As an example, consider mixed boundary conditions(4.25)for the thickness stretch resonance frequencies .

By analysing the formulae for shear modes, we obtain the radiation conditions expressed in terms of two prescribed quantities on the right-hand side of equation (4.25). For antisymmetric and symmetric motions, it is given by and , respectively, where and are defined by equations (4.4) and (4.10).

These conditions allow removing the polynomial terms, equations (4.1) and (4.2) and (4.7) to (4.8), for antisymmetric and symmetric problems, respectively, to within their eigencomponents, thus satisfying the homogeneous boundary conditions associated with equation (4.25). Eigenmotions of a semi-infinite strip represent, in a sense, a dynamic analogue of rigid body motions in statics, as discussed in Babenkova & Kaplunov (2004).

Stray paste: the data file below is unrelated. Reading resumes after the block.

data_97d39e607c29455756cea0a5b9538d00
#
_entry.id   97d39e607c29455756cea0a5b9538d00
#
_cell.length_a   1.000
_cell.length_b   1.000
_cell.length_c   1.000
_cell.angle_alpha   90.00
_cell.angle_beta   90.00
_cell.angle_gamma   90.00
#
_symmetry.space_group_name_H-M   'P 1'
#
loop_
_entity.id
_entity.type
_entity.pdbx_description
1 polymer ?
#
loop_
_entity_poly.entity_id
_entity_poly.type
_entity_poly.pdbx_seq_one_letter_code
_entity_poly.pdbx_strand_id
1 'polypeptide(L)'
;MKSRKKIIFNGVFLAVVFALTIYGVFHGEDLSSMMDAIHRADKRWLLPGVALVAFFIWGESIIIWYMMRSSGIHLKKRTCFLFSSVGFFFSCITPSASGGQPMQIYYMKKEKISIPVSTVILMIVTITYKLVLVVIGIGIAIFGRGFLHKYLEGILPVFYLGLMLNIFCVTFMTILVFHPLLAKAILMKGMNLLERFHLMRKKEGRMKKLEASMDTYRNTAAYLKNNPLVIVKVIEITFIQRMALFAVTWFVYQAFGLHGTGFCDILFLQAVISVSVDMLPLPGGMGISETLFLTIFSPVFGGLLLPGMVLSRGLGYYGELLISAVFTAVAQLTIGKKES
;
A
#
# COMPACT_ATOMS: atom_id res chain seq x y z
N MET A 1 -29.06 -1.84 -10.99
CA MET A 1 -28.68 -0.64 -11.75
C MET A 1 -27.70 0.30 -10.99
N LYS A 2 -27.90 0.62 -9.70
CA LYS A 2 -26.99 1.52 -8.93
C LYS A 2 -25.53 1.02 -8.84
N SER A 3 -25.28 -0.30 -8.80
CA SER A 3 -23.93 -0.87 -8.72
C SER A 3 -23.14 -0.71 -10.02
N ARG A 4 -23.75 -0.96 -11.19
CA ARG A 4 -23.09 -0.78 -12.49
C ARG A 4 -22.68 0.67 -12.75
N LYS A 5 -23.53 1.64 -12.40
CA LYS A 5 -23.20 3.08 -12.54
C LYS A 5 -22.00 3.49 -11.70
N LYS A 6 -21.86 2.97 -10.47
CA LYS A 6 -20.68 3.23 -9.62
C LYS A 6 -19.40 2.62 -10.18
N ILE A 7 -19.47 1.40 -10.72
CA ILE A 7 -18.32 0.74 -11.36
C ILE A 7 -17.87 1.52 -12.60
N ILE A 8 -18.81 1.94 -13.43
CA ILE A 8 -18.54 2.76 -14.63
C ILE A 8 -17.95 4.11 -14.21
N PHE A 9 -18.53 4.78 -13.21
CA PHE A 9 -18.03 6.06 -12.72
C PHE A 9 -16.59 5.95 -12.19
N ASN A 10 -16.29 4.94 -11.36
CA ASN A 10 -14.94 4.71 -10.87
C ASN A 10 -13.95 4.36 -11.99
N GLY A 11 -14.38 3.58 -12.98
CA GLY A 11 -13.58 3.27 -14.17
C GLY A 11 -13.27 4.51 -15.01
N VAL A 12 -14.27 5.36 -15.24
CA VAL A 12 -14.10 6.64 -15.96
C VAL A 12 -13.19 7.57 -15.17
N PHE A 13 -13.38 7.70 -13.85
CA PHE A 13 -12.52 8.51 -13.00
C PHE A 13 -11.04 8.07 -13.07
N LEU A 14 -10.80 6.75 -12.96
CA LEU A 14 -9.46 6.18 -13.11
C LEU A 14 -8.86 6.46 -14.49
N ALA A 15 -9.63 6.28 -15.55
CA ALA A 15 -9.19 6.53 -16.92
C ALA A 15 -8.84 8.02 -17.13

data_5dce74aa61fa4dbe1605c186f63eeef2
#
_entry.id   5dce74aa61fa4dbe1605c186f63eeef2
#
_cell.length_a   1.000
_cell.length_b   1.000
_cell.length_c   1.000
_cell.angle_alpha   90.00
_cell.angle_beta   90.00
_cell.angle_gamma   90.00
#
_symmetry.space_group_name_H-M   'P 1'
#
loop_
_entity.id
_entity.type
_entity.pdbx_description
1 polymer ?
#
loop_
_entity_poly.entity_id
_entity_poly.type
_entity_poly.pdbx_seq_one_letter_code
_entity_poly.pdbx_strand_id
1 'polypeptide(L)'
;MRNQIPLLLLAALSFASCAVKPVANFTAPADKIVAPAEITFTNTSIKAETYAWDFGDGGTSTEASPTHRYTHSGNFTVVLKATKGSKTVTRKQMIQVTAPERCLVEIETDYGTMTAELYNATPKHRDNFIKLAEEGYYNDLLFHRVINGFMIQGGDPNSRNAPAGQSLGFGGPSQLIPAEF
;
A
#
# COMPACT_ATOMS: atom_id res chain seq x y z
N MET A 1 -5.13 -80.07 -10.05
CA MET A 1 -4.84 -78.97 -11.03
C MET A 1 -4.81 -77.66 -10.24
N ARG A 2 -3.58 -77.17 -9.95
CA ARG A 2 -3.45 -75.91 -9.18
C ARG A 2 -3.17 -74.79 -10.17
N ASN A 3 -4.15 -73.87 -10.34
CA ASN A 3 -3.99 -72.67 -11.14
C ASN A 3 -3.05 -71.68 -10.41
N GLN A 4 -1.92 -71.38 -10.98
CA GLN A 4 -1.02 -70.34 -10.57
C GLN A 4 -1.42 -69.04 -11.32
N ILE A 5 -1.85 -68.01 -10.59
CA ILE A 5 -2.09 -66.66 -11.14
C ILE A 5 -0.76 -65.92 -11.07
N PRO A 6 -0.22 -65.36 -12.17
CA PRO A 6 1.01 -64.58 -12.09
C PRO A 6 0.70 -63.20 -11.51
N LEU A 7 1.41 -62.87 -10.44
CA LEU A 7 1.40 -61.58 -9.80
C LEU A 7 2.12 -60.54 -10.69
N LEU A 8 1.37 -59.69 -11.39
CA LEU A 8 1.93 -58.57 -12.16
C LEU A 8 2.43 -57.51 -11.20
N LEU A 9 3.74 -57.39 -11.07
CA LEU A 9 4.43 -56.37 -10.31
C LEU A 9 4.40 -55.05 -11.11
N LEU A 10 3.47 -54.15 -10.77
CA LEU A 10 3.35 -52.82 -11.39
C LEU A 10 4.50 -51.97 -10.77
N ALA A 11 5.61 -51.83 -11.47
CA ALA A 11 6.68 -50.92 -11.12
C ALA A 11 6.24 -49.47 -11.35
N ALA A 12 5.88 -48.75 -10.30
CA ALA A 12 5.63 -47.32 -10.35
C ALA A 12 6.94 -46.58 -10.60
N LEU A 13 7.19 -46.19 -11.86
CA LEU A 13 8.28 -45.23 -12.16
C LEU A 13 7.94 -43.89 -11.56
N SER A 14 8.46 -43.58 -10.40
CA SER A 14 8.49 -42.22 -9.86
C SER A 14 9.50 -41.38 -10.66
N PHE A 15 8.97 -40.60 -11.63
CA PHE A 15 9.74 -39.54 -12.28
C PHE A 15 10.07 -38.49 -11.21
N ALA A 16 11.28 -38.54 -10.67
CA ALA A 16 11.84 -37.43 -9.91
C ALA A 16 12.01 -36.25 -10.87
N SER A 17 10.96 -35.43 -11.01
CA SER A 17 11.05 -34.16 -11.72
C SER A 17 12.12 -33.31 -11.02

To exclude the aforementioned eigenmotions, we should impose the additional radiation condition . Apparently, this is not too important for further applications since eigenmotion is a feature of semi-infinite bodies only.

Similar radiation conditions can also be formulated for vibrations with the thickness shear resonance frequencies . In particular, for another type of mixed boundary conditions(4.26)we arrive at the radiation conditions expressed in terms of the end data in equation (4.26). For antisymmetric and symmetric motions, they are given by and respectively, where and are defined by equations. (4.16) and (4.22).

For more general boundary conditions at the edge of a semi-infinite strip, explicit radiation conditions are possible only for vibrations with the thickness stretch resonance frequencies in the case of prescribed edge stresses(4.27)provided that Poisson's ratio is equal to zero. For *v*=0, the longitudinal stress *σ _{xx}* equals zero in equations (4.5) and (4.11). As a result, the radiation conditions take now an explicit form: for antisymmetric motion,(4.28)and for symmetric motion,(4.29)

Additional conditions responsible for eigenmotions become .

## 5. Boundary conditions for high-frequency long-wave models

The radiation conditions in §4 may be used for formulating boundary conditions in asymptotic theories of high-frequency long-wave vibrations (e.g. Kaplunov *et al*. 1998).